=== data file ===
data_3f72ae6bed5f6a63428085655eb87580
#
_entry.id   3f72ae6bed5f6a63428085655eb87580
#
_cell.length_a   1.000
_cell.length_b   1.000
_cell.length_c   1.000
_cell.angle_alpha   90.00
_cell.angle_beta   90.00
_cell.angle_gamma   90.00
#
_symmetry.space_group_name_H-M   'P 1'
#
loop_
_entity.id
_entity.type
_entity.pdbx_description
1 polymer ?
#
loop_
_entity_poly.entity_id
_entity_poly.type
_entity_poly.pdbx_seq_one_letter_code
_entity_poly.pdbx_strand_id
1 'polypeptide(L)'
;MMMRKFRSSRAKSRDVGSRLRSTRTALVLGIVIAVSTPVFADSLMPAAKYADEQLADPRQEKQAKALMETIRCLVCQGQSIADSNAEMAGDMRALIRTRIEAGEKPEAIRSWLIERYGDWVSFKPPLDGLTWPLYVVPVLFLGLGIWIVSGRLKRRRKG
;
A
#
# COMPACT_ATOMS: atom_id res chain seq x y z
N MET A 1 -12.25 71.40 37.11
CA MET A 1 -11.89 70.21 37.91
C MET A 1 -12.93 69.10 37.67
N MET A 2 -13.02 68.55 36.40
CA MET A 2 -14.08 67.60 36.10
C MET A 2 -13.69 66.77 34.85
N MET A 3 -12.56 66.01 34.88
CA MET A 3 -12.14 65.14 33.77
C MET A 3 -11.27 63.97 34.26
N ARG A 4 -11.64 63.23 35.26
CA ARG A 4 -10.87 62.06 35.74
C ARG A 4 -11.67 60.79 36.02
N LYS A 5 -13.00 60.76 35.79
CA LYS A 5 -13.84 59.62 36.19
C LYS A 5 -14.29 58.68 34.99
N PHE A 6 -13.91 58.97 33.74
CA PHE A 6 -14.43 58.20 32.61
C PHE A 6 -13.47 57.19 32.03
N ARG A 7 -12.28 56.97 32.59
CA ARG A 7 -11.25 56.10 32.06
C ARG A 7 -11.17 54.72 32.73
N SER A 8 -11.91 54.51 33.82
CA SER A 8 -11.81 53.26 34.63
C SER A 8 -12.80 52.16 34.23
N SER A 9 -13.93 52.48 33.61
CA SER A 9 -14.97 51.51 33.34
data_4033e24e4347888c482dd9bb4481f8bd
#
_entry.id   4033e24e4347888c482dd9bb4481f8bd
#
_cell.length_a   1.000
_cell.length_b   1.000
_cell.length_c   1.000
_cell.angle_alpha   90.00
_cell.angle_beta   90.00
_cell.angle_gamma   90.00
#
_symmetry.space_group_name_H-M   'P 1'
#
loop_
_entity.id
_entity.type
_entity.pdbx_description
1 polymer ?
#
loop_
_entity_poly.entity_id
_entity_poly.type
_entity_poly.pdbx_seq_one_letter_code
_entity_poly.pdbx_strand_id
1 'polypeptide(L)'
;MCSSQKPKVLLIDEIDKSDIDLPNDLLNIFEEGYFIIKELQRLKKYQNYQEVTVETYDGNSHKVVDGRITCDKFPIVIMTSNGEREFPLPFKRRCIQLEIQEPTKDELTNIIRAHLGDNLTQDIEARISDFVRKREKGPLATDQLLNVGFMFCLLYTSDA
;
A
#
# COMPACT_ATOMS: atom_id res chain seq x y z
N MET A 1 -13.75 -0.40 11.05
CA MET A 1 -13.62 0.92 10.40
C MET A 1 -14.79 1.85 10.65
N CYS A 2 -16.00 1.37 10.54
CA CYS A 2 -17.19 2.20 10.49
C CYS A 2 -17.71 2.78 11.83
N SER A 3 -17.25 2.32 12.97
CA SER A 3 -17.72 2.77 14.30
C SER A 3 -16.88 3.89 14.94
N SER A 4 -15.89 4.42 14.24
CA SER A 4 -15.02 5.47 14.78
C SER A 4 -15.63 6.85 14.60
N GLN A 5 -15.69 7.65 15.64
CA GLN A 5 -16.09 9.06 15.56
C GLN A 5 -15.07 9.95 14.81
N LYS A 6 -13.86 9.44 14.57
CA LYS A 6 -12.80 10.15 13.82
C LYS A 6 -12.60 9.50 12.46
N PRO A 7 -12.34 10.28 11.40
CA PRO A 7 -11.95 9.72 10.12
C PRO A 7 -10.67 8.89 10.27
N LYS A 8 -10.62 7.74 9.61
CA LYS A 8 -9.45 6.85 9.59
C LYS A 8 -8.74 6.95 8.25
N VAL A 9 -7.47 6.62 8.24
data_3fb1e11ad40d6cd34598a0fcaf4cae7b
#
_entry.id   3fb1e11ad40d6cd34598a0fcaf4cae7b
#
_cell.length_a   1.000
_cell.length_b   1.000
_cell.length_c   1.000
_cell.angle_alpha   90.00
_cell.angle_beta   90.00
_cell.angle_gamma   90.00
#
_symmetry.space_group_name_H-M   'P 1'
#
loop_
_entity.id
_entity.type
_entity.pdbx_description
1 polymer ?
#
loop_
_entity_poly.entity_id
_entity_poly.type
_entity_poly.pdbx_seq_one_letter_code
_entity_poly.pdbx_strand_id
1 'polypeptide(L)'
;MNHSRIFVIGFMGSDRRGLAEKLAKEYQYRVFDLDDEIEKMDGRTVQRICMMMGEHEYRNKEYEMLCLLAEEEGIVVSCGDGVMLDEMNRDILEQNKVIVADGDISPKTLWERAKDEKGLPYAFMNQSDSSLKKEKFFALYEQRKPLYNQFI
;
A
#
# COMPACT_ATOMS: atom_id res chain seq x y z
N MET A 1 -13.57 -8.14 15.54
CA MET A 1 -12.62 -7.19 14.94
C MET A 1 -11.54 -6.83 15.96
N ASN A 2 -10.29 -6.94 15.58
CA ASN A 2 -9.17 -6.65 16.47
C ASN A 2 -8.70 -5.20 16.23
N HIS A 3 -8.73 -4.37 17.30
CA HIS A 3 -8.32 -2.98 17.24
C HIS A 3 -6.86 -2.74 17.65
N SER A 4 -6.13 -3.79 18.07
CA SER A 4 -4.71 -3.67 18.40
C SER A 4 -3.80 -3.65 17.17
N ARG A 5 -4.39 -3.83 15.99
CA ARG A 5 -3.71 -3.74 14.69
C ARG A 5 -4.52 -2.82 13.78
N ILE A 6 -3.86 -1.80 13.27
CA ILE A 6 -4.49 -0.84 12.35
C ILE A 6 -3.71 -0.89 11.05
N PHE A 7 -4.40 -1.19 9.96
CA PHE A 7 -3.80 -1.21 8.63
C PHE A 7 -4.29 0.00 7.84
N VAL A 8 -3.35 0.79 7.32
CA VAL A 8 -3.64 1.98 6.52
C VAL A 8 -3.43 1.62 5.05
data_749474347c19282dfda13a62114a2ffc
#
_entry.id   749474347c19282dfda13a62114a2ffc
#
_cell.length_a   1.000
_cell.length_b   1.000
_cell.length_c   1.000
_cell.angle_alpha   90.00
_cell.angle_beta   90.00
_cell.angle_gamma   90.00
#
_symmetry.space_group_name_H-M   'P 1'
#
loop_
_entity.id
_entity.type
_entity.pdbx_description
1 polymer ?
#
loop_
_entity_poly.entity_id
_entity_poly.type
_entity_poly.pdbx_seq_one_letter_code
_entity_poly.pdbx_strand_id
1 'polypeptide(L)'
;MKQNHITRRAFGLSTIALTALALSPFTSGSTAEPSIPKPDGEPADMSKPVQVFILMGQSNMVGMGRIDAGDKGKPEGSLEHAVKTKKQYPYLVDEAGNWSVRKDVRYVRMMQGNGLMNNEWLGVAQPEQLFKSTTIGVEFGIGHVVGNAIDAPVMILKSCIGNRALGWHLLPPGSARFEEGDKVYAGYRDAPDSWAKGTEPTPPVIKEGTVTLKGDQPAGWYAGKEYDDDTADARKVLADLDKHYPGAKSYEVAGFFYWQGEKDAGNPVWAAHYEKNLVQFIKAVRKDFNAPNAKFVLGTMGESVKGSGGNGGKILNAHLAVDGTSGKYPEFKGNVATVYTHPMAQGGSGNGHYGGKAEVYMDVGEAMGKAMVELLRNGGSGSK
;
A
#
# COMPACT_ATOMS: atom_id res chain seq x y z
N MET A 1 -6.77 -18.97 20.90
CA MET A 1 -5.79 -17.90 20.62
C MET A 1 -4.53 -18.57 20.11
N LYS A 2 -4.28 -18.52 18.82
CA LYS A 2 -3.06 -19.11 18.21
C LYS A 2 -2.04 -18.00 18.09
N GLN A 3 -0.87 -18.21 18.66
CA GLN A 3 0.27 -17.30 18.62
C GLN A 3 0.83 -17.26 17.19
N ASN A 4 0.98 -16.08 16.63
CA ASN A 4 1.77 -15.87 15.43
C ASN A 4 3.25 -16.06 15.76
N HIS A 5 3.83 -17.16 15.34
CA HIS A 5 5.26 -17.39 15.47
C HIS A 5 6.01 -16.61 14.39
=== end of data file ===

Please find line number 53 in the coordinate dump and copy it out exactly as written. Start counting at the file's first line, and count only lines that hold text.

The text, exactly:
CA SER A 8 -11.81 53.26 34.63